leading to long learning process. implement easy 80 Massimo Felici Design Patterns c 2004–2011 . framework compatibility issues leading to vendor speciﬁcity.Reuse of Software 22 Framework Reuse • Collection of basic functionality of common technical or business domain (generic “circuit boards”) for components • Pluses: can account for 80 • Minuses: substantial complexity. platform speciﬁc.
23 Reuse Pitfalls • Underestimating the diﬃculty of reuse • Having or setting unrealistic expectations • Not investing in reuse • Being too focused on code reuse • Generalising after the fact • Allowing too many connections Massimo Felici Design Patterns c 2004–2011 .
expectations. implementation. etc. environment. requirements.. software. testing. . analysis.Slide 23: Reuse Pitfalls • Underestimating the diﬃculty of reuse – Software must be more general – Similarities among projects often small – Much of what is reused is already provided by Operating Systems – Universe in constant ﬂux (hardware. design..) • Having or setting unrealistic expectations – Software is not built from basic blocks – Reuse domain may be unrealistic – Expectations for reuse outstrip skills of developers • Not investing in reuse – Reuse costs: time and money in development..
but must be very low to permit reuse – Circular dependencies also problematic .where to break the chains? .Slide 23: Reuse Pitfalls • Being too focused on code reuse – Focus on code reuse as end. not means – “Lines of code reused” metric meaningless – Design reuse often neglected in favour of code reuse – Too little abstraction at framework level • Generalising after the fact – Design often migrate from general to speciﬁc during development – System not designed with reuse in mind (code reuse versus code salvage) • Allowing too many connections – Coupling unavoidable.
24 Diﬃculties with Component Development • Economic – Small business do not have long term stability and freedom required • Where is the third party component market? – – – – Eﬀort in (re)using components Cross-platform and cross-vendor compatibility Many common concepts.. Abstract Data Types) Massimo Felici Design Patterns c 2004–2011 . data sharing between applications – Most successful: GUIs and data handling (e. thread management.g. few common components Some success: user interfaces. data management.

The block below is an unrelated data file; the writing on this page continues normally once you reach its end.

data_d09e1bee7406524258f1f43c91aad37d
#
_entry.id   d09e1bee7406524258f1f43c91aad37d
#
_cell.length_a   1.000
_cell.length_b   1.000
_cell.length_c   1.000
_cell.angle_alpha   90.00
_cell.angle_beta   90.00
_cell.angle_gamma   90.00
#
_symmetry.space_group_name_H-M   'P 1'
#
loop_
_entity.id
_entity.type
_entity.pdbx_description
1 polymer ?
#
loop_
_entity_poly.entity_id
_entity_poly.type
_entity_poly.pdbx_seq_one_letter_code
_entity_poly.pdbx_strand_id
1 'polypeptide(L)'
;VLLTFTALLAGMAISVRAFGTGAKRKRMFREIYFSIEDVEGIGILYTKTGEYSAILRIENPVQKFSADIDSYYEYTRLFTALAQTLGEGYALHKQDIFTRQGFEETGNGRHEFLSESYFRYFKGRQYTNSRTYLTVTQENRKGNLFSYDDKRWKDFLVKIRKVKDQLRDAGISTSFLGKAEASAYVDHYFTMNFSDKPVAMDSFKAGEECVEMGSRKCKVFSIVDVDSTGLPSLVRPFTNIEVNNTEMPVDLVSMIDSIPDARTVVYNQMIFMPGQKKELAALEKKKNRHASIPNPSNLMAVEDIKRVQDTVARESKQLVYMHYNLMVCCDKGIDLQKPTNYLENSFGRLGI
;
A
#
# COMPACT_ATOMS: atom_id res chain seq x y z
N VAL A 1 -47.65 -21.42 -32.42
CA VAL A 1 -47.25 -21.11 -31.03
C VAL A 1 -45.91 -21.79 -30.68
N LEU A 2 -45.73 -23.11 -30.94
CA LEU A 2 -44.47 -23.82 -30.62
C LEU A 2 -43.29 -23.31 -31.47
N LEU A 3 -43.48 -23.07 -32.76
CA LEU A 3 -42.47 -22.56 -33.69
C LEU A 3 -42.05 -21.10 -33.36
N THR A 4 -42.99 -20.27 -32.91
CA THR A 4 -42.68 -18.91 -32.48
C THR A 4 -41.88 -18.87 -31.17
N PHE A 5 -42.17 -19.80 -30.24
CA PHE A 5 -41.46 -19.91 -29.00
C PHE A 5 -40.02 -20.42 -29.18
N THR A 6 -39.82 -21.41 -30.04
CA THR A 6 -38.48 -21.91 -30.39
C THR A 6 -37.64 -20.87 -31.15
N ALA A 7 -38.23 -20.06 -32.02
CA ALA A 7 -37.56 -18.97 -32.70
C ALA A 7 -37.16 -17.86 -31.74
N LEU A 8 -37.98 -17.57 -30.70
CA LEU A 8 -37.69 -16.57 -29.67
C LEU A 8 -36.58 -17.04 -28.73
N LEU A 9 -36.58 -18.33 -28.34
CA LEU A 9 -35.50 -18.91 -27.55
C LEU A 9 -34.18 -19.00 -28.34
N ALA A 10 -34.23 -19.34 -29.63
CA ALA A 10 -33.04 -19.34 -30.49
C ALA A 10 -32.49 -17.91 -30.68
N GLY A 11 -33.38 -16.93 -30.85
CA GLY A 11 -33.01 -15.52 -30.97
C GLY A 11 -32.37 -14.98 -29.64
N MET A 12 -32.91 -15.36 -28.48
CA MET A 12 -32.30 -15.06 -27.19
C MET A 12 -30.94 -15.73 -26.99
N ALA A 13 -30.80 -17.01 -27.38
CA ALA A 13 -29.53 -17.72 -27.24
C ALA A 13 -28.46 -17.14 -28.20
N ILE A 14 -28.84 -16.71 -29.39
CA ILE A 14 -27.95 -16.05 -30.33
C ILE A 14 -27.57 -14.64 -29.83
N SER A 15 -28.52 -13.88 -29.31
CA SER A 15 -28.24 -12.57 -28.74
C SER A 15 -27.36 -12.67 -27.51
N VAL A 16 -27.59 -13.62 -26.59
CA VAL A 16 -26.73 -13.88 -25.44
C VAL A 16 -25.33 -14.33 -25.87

R.25 Readings Required Readings • UML course textbook. 1995. Gamma. Massimo Felici Design Patterns c 2004–2011 . Sommerlad. Addison-Wesley. Helm. Winn. Calder. E. J. P. John Wiley & Sons. Is This a Pattern?. F. Hybertson. P. Chapter 17 on Design Patterns • T. Suggested Readings • E. Security Patterns: Integrating Security and Systems Engineering. Schumacher. 2002. IEEE Software 19(1):59-66. Fernandez-Buglioni. • M. January/February. D. Bushmann. 2006. Johnson. R. Vlissides. Design Patterns: Elements of Reusable Object-Oriented Software.
as does component reuse – Component reuse has been successful for interfaces and data handling • Employing reuse requires management Massimo Felici Design Patterns c 2004–2011 . high cohesion. speciﬁed interfaces explicit context dependencies – Component development requires signiﬁcant time and eﬀort.26 Summary • Many types of reuse (of both knowledge and software) – Each has pluses and minuses • Component reuse is a form of software reuse – Encapsulation.